Many Christians take the position that God created the earth in six 24-hour days around 6000 years ago. The basis for this belief is that they feel that this is the plain, straightforward meaning of Scripture. And they feel that when the plain meaning of Scripture is so clear, there is no need to look for a different interpretation.
The young-earth creationists’ commitment to the complete trustworthiness of Scripture is certainly commendable, but in this particular case I suspect their interpretation of Genesis is actually based more on tradition than on Scripture itself. Simply put, I do not find the plain, straightforward interpretation of Scripture to support their position.
It is admittedly true that the creation account in Genesis 1 might seem to imply the young-earth position at first blush (at least to our 21st-century Western way of reading the text, where we might easily not pick up on what may have been more clearly figurative in the original Hebrew context). Specifically, the fact that each creation event is summed up with a statement about the evening and the morning being another day could easily seem to indicate that the divine author is speaking of literal 24-hour days here. And in the summary statement of Exodus 20:11 (“in six days the Lord made the heavens and the earth, the sea, and all that is in them”) there is certainly nothing to make us suspect that the days are either figurative or anything other than the literal 24-hour kind.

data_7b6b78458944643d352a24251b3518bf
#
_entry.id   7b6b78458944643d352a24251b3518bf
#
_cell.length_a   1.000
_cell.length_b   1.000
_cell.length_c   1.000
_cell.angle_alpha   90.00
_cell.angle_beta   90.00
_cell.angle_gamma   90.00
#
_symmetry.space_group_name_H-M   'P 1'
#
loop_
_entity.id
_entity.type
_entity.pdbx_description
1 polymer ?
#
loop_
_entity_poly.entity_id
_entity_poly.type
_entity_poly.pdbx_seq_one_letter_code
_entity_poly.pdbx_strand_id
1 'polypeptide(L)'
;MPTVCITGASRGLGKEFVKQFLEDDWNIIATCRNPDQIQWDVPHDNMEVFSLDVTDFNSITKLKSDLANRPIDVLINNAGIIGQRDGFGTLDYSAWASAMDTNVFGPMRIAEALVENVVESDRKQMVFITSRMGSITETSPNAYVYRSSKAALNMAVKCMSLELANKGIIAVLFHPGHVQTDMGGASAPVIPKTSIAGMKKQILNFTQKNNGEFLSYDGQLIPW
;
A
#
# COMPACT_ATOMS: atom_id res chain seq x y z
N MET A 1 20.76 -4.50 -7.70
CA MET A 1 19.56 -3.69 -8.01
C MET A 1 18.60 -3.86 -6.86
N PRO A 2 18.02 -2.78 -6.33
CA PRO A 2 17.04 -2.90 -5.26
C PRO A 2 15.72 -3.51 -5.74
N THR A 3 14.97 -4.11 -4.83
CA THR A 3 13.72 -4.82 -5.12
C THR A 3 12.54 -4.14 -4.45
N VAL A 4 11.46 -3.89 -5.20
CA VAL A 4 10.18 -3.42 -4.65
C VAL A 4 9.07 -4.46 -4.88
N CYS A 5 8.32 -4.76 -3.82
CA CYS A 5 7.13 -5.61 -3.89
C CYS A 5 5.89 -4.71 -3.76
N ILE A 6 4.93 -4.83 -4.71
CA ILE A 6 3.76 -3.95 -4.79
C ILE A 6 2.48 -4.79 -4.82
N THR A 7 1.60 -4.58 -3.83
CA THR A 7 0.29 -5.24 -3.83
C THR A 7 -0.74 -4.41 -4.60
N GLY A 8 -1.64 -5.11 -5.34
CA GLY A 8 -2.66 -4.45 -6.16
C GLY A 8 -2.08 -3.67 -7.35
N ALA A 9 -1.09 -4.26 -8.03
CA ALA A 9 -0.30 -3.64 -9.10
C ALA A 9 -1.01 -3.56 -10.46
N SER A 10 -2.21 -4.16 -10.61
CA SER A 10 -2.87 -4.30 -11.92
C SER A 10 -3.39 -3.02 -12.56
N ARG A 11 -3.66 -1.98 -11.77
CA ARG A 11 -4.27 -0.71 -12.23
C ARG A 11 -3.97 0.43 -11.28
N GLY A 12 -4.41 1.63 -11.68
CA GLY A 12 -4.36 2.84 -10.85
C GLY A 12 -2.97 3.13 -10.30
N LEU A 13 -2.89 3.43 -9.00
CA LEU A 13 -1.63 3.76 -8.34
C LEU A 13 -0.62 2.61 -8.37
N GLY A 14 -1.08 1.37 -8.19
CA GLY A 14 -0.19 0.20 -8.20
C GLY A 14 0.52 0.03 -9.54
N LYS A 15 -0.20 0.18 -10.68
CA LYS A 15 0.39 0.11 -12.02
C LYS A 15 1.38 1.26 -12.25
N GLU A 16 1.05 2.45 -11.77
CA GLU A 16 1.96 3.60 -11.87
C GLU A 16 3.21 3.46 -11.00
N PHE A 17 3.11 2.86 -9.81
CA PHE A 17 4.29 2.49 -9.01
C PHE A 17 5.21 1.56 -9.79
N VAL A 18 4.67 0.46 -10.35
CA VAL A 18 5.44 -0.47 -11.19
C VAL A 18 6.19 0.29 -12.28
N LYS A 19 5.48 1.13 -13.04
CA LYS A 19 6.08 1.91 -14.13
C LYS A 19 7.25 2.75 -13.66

But when we come to Genesis 2, a very different picture emerges. Firstly, the entire creation is said to take place in one “day” (v. 4), as is clearly shown by most translations (although not the NIV). This ought to be a pretty good hint that the days of Genesis 1 are not necessarily to be taken as literal 24-hour intervals, but rather as figurative in some sense or as indeterminate periods of time. This should not be the least bit surprising to anyone who has read of “the day of the Lord,” which is also apparently not just a 24-hour interval, or Psalm 90, which speaks of a day being like a thousand years in God’s sight (v. 4). That Psalm also seems to use the words “evening” and “morning” in a metaphorical sense (v. 6), speaking of the sprouting and dying of grass. (Admittedly, however, the NIV translation reads as if the morning and evening are literal here.)
Verses 5 through 7 of Genesis 2 seem to speak of the creation of man at a time when God had not yet made plants. At least that would be the plain, straightforward meaning of the text to most people’s way of thinking. But here is a case where the plain, straightforward reading clearly does not harmonize with Genesis 1, and so we must look for an alternate interpretation that removes this conflict without denying the inerrancy or literal inspiration of Scripture. I believe the clearest solution is to assume that the context of these verses is limited to the region of the garden of Eden, not the whole earth. (I suspect this context limitation may begin even earlier, perhaps starting in Genesis 1:28 where God blesses man and gives him special instructions.)